SHREVEPORT, La. (KTAL/KMSS) – The property owner for Don’s Seafood says that he’s trusting the private contractors chosen to get paper work turned in to the Louisiana Department of Environmental Quality (DEQ). He says that they needed more time to get proper licensing.
Mohammad Awwad says he’s been the owner of the structure for about ten years. The Highland Neighborhood Association holds it in high regard because of it’s history, but when he’s tried to sale the property nobody has wanted to purchase due to it’s condition.
“Because it’s old. Now all of a sudden everybody’s giving so much feeling and emotions but nobody cared in the past. All of them in the Highland Association went against me. I wanted a funeral home there. They opposed it. I wanted a liquor store there. They opposed it. I wanted to put so many businesses there and they always went to oppose it,” said Awwad.
He says he believes their opposition for change is because he’s of middle-eastern decent. When he pitched a funeral home business he says it would have been Black owned.
He also blames the association for the building burning down back in January.
“They kept denying any business that wants to go there and now look at the results. Homeless people got in there and burned it.”
The Shreveport Fire Department classified the fire as an arson and there’s still an active investigation into who caused it.
The structure was demolished at the beginning of summer. It was scheduled for clean up July 23.
In a Facebook live video district B city councilwoman, Levette Fuller says she lives only three blocks away from the rubble. She says that the Highland neighborhood is the center of the city with diverse socio-economic groups. For her, the rubble is a visual representation of neglect for community.
“Our property standards office has been on top of this. They’ve been in touch with the contractors from the beginning and the owner. Originally the company that was suppose to do the work and started the work was chosen because they had licensing to do the asbestos litigation. But it turns out that their licensing lapsed,” said Fuller.
She says that Don’s Seafood held a lot of memories for people in the community, and when it closed they wanted to make sure something valuable for people living in and around the area was going to be in it’s place.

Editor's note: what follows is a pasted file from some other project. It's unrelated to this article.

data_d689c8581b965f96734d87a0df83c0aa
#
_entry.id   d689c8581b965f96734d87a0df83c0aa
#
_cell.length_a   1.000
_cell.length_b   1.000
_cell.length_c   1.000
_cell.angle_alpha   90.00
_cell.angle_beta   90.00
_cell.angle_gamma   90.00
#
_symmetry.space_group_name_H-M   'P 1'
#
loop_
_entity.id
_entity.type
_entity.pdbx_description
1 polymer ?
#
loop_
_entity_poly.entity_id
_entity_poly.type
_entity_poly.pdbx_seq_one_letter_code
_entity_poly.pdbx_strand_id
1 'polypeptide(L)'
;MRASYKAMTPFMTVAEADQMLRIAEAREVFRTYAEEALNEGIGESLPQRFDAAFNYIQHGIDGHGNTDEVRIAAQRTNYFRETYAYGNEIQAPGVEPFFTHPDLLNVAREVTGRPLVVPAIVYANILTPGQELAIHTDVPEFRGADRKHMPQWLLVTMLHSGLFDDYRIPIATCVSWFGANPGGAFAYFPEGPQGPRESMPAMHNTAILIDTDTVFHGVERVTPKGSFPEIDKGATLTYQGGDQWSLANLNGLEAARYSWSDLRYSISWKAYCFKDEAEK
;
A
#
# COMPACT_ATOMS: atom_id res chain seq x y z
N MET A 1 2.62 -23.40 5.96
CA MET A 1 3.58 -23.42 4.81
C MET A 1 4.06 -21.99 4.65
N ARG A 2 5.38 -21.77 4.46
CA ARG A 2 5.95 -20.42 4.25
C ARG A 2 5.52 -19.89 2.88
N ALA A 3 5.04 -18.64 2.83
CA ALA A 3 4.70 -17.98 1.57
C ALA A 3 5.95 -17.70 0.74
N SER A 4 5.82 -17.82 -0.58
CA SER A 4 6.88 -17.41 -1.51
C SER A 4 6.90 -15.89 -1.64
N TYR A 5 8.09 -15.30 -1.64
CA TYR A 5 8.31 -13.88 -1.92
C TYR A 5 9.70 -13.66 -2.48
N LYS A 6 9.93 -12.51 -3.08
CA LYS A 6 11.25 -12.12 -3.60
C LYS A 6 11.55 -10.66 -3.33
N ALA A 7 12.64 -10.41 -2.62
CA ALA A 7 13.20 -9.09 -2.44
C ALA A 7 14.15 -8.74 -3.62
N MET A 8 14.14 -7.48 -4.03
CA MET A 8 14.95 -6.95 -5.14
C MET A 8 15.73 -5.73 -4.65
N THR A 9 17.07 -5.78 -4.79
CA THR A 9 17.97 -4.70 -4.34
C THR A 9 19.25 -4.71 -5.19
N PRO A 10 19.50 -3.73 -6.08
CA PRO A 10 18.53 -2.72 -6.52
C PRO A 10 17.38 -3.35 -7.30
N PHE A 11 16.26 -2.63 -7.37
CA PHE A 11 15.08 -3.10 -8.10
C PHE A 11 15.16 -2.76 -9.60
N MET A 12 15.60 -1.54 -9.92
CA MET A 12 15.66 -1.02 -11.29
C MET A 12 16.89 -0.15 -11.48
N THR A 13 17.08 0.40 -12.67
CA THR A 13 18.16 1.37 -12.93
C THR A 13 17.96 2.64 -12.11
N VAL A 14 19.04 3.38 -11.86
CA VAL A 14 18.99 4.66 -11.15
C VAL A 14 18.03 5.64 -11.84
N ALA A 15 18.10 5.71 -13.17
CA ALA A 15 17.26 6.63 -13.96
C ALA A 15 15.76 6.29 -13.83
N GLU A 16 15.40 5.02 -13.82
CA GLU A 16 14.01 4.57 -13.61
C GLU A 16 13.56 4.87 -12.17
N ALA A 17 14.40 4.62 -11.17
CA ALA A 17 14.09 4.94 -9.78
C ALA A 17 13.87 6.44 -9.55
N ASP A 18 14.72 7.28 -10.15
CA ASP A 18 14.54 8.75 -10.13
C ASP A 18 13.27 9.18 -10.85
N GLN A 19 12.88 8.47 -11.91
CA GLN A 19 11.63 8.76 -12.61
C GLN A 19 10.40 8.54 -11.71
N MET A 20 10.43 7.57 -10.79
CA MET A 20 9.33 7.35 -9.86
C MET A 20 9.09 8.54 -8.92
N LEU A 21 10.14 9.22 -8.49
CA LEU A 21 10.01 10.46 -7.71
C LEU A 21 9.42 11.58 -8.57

“A couple of those proposals would have required rezoning. The community didn’t want those things so the projects went aside. For me at this point, the building burning and becoming rubble is keeping us from having closure and be able to move on to have something new.”
Fuller says the Department of Environmental Quality asked contractors to cease working on the property until they could get their licensing taken care of. A new contractor was brought in to do the training for asbestos removal. She says that new company is taking care of the removal portion and has to get paper work sorted out with the DEQ.
Press secretary for the department Greg Langley says they found small amounts of asbestos in a couple of places. It was detected before being burned down.
“When it burned that sort of mingled all of the material together so we had to treat it as asbestos collectively,” said Langley.
Awwad says that community complaints about it shouldn’t be an issue.
“It was in the back of the kitchen which was in the back of the building now under the rubble. It’s not exposed to anybody. It’s underground. When they tore the building down all of the rubble went above that room,” said Awwad.
He understands after it burns there’s no way to determine where it went. He also says he’s already signed the paper work on the contractors behalf to submit to the DEQ.
Langley says paper should be resolved quickly, but he hasn’t received any communication from the property owners or the city.
Awwad says he’s in more of rush than anyone else. His original contractors brought on the subcontractors and they’re who he’s waiting on. His plan is to develop the property into a shopping center to lease out to other business store owners.